A young friend has written to me as follows: “Could you tell me something of the location of the porcelain works in Sevres, France, and what the process is of making those beautiful things which come from there? How is the name of the town pronounced? Can you tell me anything of the history of Mme. Pompadour? Who was the Dauphin? Did you learn anything of Louis XV whilst in France? What are your literary habits?”
It is with a great, bounding joy that I impart the desired information. Sevres is a small village just outside of St. Cloud (pronounced San Cloo). It is given up to the manufacture of porcelain. You go to St. Cloud by rail or river, and then drive over to Sevres by diligence or voiture. Some go one way and some go the other. I rode up on the Seine, aboard of a little, noiseless, low-pressure steamer about the size of a sewing machine. It was called the Silvoo Play, I think.
The fare was thirty centimes–or, say, three cents. After paying my fare and finding that I still had money left, I lunched at St. Cloud in the open air at a trifling expense. I then took a bottle of milk from my pocket and quenched my thirst. Traveling through France, one finds that the water is especially bad, tasting of the Dauphin at times, and dangerous in the extreme. I advise those, therefore, who wish to be well whilst doing the Continent, to carry, especially in France, as I did, a large, thick-set bottle of milk, or kumiss, with which to take the wire edge off one’s whistle whilst being yanked through the Louvre.
St. Cloud is seven miles west of the center of Paris and almost ten miles by rail on the road to Versailles–pronounced Vairsi. St. Cloud belongs to the Canton of Sevres and the arrondissement of Versailles. An arrondissement is not anything reprehensible. It is all right. You, yourself, could belong to an arrondissement if you lived in France.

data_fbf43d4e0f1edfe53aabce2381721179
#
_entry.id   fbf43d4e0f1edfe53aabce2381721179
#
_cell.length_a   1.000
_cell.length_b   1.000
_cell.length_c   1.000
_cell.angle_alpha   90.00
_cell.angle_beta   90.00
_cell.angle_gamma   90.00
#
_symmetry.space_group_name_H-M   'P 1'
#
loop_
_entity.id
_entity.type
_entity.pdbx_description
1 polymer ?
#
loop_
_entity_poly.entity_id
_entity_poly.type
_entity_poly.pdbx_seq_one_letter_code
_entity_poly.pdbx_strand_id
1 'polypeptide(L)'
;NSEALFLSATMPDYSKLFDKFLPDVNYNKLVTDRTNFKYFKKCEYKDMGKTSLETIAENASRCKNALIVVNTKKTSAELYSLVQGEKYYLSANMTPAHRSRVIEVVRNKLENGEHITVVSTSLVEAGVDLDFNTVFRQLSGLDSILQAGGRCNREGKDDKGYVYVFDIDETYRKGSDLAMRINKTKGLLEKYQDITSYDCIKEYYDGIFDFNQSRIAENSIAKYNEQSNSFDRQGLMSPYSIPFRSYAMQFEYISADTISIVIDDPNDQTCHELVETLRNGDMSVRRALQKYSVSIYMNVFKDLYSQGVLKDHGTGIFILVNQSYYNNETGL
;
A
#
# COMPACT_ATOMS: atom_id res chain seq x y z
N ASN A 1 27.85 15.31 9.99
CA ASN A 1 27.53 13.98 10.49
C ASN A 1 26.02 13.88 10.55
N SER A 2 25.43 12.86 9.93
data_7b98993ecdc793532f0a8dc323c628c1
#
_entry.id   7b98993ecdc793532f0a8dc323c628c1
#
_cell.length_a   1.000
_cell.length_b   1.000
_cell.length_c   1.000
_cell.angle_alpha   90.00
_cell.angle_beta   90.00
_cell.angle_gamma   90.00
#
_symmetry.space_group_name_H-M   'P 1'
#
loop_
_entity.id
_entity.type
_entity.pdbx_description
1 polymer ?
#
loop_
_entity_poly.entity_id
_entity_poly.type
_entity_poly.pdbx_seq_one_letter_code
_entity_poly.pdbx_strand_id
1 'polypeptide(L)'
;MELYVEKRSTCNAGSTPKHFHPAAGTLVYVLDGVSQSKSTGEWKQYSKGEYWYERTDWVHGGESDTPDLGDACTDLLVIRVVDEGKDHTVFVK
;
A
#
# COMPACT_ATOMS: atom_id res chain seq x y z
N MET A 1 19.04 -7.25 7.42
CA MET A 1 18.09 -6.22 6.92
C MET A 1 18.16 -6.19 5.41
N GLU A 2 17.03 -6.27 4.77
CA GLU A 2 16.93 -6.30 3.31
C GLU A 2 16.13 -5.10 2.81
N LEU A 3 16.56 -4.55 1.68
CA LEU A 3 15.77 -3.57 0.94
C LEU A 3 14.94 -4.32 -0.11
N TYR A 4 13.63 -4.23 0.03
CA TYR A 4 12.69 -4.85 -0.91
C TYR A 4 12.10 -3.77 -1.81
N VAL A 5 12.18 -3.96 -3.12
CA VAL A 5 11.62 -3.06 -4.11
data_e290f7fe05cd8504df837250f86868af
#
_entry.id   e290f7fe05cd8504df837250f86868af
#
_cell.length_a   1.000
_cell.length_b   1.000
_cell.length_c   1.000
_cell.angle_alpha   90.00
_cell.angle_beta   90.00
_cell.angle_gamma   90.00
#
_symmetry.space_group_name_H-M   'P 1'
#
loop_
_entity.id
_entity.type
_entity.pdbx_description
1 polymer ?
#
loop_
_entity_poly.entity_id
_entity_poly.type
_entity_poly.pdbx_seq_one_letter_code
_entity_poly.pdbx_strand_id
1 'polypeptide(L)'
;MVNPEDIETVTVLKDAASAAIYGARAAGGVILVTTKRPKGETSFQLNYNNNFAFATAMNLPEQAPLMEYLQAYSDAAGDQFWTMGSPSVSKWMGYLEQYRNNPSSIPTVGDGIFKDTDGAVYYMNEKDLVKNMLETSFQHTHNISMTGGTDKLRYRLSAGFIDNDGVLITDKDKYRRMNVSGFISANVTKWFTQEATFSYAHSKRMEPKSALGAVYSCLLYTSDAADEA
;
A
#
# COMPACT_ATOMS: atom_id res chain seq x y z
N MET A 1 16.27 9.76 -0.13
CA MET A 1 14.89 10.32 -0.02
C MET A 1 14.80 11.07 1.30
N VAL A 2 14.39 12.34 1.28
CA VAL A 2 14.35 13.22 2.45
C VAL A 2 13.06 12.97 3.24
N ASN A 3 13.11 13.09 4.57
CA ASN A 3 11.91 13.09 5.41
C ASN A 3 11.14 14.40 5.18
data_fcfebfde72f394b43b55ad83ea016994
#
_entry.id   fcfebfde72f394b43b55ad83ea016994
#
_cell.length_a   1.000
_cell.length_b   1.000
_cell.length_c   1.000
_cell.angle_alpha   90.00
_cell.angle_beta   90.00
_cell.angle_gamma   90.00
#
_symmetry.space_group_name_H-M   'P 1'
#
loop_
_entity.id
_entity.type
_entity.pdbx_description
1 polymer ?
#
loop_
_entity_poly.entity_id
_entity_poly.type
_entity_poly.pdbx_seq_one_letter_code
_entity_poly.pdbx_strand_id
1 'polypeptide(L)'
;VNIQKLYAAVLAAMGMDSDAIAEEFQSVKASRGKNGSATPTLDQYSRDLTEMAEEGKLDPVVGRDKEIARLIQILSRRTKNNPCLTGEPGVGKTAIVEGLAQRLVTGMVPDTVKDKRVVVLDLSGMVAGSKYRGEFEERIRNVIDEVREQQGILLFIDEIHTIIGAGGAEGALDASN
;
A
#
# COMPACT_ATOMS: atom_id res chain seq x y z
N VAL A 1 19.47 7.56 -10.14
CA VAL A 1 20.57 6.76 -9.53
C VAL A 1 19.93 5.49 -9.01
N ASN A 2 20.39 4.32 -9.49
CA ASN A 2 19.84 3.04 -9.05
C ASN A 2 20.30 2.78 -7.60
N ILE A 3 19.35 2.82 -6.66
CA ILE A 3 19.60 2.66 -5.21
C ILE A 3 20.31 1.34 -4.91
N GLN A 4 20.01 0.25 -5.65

St. Cloud is on the beautiful hill slope, looking down the valley of the Seine, with Paris in the distance. It is peaceful and quiet and beautiful. Everything is peaceful in Paris when there is no revolution on the carpet. The steam cars run safely and do not make so much noise as ours do. The steam whistle does not have such a hold on people as it does here. The adjutant-general at the depot blows a little tin bugle, the admiral of the train returns the salute, the adjutant-general says “Allons!” and the train starts off like a somewhat leisurely young man who is going to the depot to meet his wife’s mother.
One does not realize what a Fourth of July racket we live in and employ in our business till he has been the guest of a monarchy of Europe between whose toes the timothy and clover have sprung up to a great height. And yet it is a pleasing change, and I shall be glad when we as a republic have passed the blow-hard period, laid aside the ear-splitting steam whistle, settled down to good, permanent institutions, and taken on the restful, sootheful, Boston air which comes with time and the quiet self-congratulation that one is born in a Bible land and with Gospel privileges, and where the right to worship in a strictly high-church manner is open to all.
The Palace of St. Cloud was once the residence of Napoleon I in summer-time. He used to go out there for the heated term, and folding his arms across his stomach, have thought after thought regarding the future of France. Yet he very likely never had an idea that some day it would be a thrifty republic, engaged in growing green peas, or pulling a soiled dove out of the Seine, now and then, to add to the attractions of her justly celebrated morgue.